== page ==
This week, as I was writing, I thought a lot about my characters. I’m currently writing the third book in my trilogy Saving Shenanigans. My concern, of course, is to stay true to those characters as they were in the first two books and to allow them to stumble and grow. How do I keep it real? How do I keep their behavior consistent with how the reader would expect them to act?
The answer is Character Sketches. Before I begin writing, I develop a character sketch of each character that I know is going to be in the book. On an Excel Spreadsheet I document the following:
Physical Description – All the way down to shoe size. It’s important to have a picture in your mind of what you want your character to look like.
Current Mental Status – How is my character feeling about him or herself at the beginning of the book – Do they like themselves as a person? Are they proud, happy, sad, depressed, murderous, etc.?
Goals – What are the goals for each character in the book: What are they after? Where do they want to end up? This helps determine whether they are a true antagonist, protagonist, sidekick, etc. Based on your story line, what do you want this character to strive for? What should each achieve?
Personality Traits – In this section, I would write down what my character’s hot buttons are, what makes them laugh, how driven are they to finish a small task; are they neat, sloppy, in-between? These are important things to know about your character as you progress through your story and reveal aspects of the character’s personality. If you reveal that he is pretty laid back in the beginning of the book and he’s placed in a stressful situation in a later chapter, you certainly wouldn’t want him to FREAK out. It would not be true to what the reader would expect. Try to think of all types of situations that your character would be confronted with in your story and how this particular character would react. Remain true to that.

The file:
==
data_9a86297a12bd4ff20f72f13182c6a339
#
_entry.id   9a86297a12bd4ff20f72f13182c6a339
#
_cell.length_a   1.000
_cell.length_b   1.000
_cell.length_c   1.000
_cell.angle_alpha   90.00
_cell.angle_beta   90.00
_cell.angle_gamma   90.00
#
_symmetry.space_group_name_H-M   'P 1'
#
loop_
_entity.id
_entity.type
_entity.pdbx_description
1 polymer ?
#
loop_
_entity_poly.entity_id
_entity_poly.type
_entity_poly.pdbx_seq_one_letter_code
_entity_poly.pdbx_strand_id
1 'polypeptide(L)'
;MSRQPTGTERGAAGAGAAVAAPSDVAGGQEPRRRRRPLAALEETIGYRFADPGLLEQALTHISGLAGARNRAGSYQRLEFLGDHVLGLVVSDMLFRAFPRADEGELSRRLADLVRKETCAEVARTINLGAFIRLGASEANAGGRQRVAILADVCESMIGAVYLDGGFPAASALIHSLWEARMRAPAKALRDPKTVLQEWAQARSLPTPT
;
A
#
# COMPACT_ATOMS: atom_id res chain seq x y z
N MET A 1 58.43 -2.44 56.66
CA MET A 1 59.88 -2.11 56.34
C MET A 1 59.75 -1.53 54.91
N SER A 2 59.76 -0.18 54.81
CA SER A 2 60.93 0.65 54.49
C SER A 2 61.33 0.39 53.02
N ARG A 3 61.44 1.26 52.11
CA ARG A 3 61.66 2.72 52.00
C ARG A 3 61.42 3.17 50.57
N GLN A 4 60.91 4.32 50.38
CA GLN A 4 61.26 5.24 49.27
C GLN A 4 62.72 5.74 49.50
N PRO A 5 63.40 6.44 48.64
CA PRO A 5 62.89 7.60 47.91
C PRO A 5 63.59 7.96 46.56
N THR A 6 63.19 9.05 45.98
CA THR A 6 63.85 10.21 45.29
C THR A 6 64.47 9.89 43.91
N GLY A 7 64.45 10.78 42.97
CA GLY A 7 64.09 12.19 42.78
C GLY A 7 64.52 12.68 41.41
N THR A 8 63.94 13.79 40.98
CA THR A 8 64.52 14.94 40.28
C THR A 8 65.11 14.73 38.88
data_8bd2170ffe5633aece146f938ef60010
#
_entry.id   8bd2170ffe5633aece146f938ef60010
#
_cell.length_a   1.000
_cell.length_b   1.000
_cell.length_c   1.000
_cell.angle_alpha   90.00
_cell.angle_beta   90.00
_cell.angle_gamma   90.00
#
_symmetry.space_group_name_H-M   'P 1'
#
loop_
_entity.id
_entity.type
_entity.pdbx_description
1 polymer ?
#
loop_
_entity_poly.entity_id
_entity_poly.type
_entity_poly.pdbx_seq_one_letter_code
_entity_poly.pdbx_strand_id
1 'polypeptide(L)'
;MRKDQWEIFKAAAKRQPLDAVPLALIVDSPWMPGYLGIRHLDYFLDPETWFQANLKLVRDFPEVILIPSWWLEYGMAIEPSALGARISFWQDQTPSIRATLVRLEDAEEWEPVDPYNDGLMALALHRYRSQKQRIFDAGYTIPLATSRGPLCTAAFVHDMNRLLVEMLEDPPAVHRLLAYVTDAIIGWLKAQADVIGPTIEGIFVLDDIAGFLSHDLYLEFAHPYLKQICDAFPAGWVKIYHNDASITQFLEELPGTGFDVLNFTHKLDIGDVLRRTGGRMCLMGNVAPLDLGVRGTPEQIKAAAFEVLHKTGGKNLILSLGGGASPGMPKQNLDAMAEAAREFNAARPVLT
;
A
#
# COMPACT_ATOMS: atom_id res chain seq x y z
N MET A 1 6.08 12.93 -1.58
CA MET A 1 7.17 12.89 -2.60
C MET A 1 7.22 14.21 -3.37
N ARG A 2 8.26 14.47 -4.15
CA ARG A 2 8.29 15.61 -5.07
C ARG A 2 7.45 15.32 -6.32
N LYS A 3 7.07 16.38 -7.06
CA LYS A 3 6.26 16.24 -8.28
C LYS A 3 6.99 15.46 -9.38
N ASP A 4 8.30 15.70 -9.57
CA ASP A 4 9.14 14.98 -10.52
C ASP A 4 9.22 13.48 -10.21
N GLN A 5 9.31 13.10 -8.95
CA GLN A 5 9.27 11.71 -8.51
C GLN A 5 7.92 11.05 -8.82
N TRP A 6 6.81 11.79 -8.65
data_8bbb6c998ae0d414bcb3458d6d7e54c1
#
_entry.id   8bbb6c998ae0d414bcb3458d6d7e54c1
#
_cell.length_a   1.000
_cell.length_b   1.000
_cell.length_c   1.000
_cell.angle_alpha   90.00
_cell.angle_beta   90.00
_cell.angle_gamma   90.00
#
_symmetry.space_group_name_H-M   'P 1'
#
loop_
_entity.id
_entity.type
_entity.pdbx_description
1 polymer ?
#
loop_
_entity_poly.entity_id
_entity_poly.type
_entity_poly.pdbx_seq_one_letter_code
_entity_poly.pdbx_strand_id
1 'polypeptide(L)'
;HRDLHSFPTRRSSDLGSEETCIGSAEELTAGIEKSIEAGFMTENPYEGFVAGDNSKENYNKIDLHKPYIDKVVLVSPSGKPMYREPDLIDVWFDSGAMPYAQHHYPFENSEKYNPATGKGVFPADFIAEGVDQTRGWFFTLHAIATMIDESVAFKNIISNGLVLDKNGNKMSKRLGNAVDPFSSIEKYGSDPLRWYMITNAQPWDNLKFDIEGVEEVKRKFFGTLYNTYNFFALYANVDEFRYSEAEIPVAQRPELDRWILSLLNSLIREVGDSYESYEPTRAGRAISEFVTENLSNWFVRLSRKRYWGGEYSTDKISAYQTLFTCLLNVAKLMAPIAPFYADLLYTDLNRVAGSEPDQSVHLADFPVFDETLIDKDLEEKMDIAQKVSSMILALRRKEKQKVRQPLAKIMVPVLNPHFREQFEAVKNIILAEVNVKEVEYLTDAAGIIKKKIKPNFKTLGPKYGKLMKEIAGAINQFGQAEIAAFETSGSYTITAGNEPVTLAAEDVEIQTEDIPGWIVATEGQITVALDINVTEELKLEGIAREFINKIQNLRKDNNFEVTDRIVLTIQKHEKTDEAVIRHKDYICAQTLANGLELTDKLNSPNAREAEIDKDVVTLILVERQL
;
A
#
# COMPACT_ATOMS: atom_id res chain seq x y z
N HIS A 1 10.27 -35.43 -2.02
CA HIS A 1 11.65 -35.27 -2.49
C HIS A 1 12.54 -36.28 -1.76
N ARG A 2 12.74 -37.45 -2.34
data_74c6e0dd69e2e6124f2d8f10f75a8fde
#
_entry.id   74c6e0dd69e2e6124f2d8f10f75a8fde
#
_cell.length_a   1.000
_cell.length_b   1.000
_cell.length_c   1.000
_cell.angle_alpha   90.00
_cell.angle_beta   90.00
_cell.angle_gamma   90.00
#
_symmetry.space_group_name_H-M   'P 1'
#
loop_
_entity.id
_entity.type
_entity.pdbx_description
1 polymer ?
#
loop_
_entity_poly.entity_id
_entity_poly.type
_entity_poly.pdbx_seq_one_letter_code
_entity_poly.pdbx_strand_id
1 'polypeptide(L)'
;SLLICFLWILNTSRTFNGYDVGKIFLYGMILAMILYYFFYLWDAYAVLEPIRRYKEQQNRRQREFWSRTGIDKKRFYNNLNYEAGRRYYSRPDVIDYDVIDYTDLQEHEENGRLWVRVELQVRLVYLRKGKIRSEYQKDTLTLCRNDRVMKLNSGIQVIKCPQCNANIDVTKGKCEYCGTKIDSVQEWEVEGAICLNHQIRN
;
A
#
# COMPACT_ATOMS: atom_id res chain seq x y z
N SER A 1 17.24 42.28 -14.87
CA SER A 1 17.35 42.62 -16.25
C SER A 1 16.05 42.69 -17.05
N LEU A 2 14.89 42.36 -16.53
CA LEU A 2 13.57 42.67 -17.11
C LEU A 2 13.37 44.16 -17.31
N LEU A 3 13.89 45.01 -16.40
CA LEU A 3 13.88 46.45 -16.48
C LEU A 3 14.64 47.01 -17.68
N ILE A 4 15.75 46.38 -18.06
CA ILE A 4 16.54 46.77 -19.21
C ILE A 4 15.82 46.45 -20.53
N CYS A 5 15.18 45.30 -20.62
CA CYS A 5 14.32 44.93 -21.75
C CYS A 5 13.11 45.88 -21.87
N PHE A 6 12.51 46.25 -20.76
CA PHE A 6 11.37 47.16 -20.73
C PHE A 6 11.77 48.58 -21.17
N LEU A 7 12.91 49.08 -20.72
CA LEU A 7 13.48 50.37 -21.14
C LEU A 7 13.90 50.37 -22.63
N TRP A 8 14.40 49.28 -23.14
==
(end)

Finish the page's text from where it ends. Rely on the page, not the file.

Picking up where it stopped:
Development – How do I want the characters to develop as the story evolves? Do they learn a hard life lesson? Do they become someone totally different than who they were before? Do they stay the same, resulting in the same boring lifestyle they have always had? You see where I’m going with this. What draws a reader into a character is how much they change or grow during the course of the book. Make sure your main character has some kind of change that will draw your reader in. Otherwise your characters will turn out flat and boring.
Those are the four main categories I use in my Character Sketch. These really help me as I think about how I want my characters to evolve, react to situations, and how I want them to dress and behave.
Books by Kelly Abell Cover Designs by Select-O-Grafix
Copyright 2014 by Kelly Abell
Love the idea of thinking through the character’s “hot buttons.” Too often characters react in ways that seem inconsistent, and while people do have strong reactions under stress, it can be jarring to the reader if the reaction is wholly inconsistent with their previous characterization.
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